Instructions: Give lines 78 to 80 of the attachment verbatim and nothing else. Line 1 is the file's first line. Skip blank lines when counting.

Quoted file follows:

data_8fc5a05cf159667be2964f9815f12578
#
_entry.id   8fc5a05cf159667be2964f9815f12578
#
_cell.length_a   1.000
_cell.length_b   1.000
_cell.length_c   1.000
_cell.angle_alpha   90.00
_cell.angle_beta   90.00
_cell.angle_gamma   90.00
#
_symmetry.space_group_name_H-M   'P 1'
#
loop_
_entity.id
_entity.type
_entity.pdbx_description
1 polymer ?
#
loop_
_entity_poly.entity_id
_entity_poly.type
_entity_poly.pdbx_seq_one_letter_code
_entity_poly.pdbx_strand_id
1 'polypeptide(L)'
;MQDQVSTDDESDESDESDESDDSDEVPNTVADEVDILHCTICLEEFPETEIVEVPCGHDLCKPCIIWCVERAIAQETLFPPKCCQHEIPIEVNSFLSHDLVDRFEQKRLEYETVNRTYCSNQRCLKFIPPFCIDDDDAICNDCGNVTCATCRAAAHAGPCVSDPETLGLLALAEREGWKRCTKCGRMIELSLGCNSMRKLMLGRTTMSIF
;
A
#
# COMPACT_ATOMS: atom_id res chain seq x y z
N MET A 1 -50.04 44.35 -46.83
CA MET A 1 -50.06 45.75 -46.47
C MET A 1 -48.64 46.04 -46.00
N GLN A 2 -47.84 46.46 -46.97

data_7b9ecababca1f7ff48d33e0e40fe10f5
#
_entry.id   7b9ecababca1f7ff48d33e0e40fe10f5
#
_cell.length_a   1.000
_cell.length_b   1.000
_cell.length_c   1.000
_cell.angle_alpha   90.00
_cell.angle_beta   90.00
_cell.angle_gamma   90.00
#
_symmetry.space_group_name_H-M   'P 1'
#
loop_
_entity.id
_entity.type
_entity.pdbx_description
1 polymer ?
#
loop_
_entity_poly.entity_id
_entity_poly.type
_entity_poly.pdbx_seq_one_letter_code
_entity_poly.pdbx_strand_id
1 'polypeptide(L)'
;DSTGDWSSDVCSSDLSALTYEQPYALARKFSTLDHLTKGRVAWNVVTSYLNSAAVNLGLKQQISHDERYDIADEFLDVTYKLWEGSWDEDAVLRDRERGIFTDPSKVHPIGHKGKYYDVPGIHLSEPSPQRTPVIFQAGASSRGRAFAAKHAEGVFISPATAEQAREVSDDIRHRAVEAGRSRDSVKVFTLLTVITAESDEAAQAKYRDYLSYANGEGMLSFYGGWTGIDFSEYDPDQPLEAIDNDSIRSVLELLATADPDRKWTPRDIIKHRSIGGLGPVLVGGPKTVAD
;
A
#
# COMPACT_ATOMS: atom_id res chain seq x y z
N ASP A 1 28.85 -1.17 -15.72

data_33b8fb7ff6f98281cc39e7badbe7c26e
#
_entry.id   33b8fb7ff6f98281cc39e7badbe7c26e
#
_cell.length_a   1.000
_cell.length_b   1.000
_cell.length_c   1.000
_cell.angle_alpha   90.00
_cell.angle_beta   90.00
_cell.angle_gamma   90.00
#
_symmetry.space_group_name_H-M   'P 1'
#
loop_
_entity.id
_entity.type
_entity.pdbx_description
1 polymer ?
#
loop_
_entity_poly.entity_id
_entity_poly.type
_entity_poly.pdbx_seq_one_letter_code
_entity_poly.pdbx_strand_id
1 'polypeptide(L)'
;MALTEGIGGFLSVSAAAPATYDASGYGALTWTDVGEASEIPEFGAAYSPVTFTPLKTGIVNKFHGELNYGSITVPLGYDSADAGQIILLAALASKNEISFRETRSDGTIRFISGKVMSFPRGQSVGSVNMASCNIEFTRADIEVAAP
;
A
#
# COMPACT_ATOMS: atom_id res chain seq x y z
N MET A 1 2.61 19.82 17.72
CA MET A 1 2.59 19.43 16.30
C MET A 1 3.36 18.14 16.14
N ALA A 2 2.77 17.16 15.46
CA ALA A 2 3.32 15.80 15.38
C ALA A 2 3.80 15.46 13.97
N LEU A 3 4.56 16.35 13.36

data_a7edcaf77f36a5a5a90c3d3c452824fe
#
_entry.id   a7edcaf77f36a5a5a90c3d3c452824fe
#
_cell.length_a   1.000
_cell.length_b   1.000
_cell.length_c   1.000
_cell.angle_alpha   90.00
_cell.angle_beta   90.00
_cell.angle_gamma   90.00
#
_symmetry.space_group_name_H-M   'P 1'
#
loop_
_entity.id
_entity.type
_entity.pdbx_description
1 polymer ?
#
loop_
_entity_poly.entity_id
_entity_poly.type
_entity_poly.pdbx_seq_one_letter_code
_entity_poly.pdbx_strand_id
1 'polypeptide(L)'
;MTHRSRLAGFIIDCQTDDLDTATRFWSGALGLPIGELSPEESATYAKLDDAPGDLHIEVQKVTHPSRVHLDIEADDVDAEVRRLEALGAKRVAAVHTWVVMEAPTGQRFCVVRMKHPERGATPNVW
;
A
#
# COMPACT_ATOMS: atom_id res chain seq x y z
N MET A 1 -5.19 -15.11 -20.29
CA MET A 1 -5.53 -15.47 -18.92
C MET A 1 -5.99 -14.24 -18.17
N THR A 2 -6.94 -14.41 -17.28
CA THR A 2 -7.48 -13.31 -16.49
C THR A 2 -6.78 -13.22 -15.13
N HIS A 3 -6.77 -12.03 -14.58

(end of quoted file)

#
loop_
_entity.id